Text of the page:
Patient-Provider Collaboration Can Control Breakthrough Cancer Pain

Whether transient, spontaneous, or a triggered exacerbation of adequately controlled baseline aches, breakthrough pain is a difficult symptom for providers to gauge.

Whether transient, spontaneous, or a triggered exacerbation of adequately controlled baseline aches, breakthrough pain is a difficult symptom for providers to gauge.

Patients benefit and feel greater satisfaction when the treatment team involves them in their own care. Patient-centered care calls for informed patients who are able to act on the clinical decisions to which they contribute.

An article published in the Journal of Pain and Symptom Management indicates that impressions of breakthrough pain differ between patients and providers.

The study authors recruited inpatients and outpatients aged 18 years or older with cancer-related pain, expert-determined breakthrough cancer pain, and regular analgesia who were able to complete the study protocol.

Patients used a breakthrough pain assessment tool to determine whether their breakthrough pain was adequately controlled and whether they believed that their treatment should be changed. Two experienced clinicians examined these patients and filled out similar questionnaires.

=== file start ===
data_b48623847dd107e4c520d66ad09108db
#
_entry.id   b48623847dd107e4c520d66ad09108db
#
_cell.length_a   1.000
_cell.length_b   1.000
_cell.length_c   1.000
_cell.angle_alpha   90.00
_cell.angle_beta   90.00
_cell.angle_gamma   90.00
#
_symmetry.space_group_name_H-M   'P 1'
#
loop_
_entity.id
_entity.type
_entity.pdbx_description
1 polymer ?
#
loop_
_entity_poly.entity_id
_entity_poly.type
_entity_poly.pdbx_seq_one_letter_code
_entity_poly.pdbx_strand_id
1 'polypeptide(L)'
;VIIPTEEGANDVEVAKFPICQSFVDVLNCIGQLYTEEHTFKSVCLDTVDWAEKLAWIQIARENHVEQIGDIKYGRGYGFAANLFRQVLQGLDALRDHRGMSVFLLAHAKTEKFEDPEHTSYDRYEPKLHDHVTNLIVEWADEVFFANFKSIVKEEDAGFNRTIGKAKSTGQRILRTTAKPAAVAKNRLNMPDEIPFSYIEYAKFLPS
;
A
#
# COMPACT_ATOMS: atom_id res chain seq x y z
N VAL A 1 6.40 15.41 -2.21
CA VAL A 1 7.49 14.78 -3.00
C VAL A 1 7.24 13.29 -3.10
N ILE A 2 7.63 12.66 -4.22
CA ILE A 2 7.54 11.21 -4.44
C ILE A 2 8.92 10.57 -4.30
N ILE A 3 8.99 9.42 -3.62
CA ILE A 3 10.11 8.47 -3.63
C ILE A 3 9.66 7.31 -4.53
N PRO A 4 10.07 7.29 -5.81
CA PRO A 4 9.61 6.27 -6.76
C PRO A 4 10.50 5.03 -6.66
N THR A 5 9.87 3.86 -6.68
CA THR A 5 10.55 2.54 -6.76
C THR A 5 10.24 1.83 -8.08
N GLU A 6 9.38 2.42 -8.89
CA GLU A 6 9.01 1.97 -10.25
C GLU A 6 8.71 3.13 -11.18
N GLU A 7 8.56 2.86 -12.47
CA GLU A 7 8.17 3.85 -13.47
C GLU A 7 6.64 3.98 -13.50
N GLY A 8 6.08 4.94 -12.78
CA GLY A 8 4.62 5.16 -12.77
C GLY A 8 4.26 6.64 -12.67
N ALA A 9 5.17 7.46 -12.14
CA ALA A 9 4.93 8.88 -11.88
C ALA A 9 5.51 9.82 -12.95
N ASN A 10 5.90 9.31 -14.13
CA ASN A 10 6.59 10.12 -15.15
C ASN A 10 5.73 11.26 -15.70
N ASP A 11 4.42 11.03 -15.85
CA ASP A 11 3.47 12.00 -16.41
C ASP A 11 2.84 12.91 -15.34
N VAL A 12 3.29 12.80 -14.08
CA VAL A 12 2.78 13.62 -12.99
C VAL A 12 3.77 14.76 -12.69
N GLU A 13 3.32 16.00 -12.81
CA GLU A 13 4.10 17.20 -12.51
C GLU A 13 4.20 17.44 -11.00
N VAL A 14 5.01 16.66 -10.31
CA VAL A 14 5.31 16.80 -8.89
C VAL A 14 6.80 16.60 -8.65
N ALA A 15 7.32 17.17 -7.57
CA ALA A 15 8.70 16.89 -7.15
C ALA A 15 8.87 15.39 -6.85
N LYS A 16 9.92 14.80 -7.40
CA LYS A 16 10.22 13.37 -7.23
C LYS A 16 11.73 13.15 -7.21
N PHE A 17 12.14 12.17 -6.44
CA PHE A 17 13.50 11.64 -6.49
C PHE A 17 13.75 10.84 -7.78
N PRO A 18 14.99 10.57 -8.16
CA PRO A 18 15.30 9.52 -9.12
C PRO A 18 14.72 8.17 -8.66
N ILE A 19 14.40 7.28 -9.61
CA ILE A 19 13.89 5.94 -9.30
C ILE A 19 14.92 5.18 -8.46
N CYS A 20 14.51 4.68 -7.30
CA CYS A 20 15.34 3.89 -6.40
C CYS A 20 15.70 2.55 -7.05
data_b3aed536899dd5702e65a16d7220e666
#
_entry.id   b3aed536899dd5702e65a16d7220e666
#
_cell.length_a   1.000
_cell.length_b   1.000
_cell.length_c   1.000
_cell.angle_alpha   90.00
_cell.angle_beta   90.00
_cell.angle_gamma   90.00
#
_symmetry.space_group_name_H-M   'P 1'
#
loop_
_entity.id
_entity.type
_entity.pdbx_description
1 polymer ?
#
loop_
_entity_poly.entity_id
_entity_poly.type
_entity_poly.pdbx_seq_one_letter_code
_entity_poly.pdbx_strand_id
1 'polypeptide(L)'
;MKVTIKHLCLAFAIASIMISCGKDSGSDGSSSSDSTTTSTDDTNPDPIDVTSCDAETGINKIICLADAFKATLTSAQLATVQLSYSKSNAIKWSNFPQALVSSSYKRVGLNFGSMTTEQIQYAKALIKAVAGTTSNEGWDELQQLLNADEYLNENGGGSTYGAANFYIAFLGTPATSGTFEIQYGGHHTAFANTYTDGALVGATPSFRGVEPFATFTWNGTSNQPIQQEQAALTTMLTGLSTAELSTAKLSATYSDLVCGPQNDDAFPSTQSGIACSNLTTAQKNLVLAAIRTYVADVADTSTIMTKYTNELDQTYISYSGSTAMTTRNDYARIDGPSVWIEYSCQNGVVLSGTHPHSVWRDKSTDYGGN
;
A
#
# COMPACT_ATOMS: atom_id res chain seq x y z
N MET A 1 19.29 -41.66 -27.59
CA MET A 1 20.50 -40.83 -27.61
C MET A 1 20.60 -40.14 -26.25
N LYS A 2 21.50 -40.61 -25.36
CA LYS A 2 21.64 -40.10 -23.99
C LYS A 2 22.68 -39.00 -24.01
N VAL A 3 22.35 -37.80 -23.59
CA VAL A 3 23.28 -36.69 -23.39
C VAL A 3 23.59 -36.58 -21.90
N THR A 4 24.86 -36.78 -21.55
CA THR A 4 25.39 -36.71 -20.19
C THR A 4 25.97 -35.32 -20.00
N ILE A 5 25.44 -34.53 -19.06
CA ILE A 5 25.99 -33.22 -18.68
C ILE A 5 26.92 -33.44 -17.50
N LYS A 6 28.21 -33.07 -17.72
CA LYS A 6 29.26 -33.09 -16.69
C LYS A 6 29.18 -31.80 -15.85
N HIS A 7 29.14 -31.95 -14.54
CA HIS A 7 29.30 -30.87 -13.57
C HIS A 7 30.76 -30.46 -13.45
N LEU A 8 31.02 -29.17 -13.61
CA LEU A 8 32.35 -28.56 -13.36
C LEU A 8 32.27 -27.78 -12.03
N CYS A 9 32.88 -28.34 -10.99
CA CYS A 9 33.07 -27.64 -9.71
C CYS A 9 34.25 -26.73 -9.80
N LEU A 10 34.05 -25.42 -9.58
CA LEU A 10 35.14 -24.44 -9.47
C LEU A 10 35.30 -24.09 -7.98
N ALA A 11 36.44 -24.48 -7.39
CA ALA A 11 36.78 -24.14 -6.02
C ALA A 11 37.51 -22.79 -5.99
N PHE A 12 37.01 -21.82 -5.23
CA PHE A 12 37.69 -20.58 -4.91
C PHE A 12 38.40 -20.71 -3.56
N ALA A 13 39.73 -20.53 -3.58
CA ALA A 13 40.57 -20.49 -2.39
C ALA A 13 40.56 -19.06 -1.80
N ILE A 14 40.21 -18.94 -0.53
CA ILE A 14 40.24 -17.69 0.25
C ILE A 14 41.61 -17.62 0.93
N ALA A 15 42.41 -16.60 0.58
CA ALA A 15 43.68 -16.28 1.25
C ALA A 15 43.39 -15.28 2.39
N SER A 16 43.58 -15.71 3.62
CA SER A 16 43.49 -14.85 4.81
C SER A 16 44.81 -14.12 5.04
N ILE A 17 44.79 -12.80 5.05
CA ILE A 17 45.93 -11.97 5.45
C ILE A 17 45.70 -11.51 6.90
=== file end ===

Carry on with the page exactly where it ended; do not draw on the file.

Patients repeated these questionnaires a week later with an additional question about changes in breakthrough pain control since the week before.

Initially, 35% of patients rated their breakthrough cancer pain as inadequately controlled, but the clinicians’ impressions of inadequate pain control were more than twice that.

A slim majority (53%) of patients reported that they needed changes to their treatment, while the providers’ assessments demonstrated that they thought changes were needed in 72% of the cases. If clinicians determined that a change was needed, then they made the change.

At follow up, 62% of patients described their breakthrough cancer pain as improved, and 57% of the clinicians’ responses reflected improvements, as well. The researchers interpreted this to mean that the prescribing clinicians changed the patients’ expectations.

Ten patients reported worsened pain, and the clinicians concurred in 9 cases.

Patients who described their pain as well-controlled initially may have been unaware of therapeutic options, or they may have had concerns about addiction and adverse effects. After development of a therapeutic relationship, patients and clinicians were more likely to agree.

Patient-centered care improved pain control even though patient and provider impressions of breakthrough pain were contrary. Patients content with their care saw improvement when their care was approached through the breakthrough pain assessment tool and guided by the patient-centered care approach.